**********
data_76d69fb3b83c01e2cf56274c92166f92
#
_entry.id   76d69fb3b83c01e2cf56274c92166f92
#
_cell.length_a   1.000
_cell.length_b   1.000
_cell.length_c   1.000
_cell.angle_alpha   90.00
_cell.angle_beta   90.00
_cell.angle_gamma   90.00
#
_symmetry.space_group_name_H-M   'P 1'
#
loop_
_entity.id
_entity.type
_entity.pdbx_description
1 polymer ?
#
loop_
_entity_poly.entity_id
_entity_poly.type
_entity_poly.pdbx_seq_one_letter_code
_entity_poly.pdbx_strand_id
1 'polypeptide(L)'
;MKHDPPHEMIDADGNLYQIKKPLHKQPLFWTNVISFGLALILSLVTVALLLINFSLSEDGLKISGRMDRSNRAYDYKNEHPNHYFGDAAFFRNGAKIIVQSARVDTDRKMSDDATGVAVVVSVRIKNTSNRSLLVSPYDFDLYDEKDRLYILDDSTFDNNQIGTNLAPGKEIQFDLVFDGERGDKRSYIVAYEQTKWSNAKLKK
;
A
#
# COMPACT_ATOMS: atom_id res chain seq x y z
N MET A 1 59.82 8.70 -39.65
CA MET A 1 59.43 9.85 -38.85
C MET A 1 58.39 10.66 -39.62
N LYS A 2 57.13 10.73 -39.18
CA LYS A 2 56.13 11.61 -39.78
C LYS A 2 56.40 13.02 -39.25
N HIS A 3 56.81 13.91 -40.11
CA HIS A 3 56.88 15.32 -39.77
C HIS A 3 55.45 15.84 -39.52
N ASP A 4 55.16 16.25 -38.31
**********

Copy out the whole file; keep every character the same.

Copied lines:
data_76d69fb3b83c01e2cf56274c92166f92
#
_entry.id   76d69fb3b83c01e2cf56274c92166f92
#
_cell.length_a   1.000
_cell.length_b   1.000
_cell.length_c   1.000
_cell.angle_alpha   90.00
_cell.angle_beta   90.00
_cell.angle_gamma   90.00
#
_symmetry.space_group_name_H-M   'P 1'
#
loop_
_entity.id
_entity.type
_entity.pdbx_description
1 polymer ?
#
loop_
_entity_poly.entity_id
_entity_poly.type
_entity_poly.pdbx_seq_one_letter_code
_entity_poly.pdbx_strand_id
1 'polypeptide(L)'
;MKHDPPHEMIDADGNLYQIKKPLHKQPLFWTNVISFGLALILSLVTVALLLINFSLSEDGLKISGRMDRSNRAYDYKNEHPNHYFGDAAFFRNGAKIIVQSARVDTDRKMSDDATGVAVVVSVRIKNTSNRSLLVSPYDFDLYDEKDRLYILDDSTFDNNQIGTNLAPGKEIQFDLVFDGERGDKRSYIVAYEQTKWSNAKLKK
;
A
#
# COMPACT_ATOMS: atom_id res chain seq x y z
N MET A 1 59.82 8.70 -39.65
CA MET A 1 59.43 9.85 -38.85
C MET A 1 58.39 10.66 -39.62
N LYS A 2 57.13 10.73 -39.18
CA LYS A 2 56.13 11.61 -39.78
C LYS A 2 56.40 13.02 -39.25
N HIS A 3 56.81 13.91 -40.11
CA HIS A 3 56.88 15.32 -39.77
C HIS A 3 55.45 15.84 -39.52
N ASP A 4 55.16 16.25 -38.31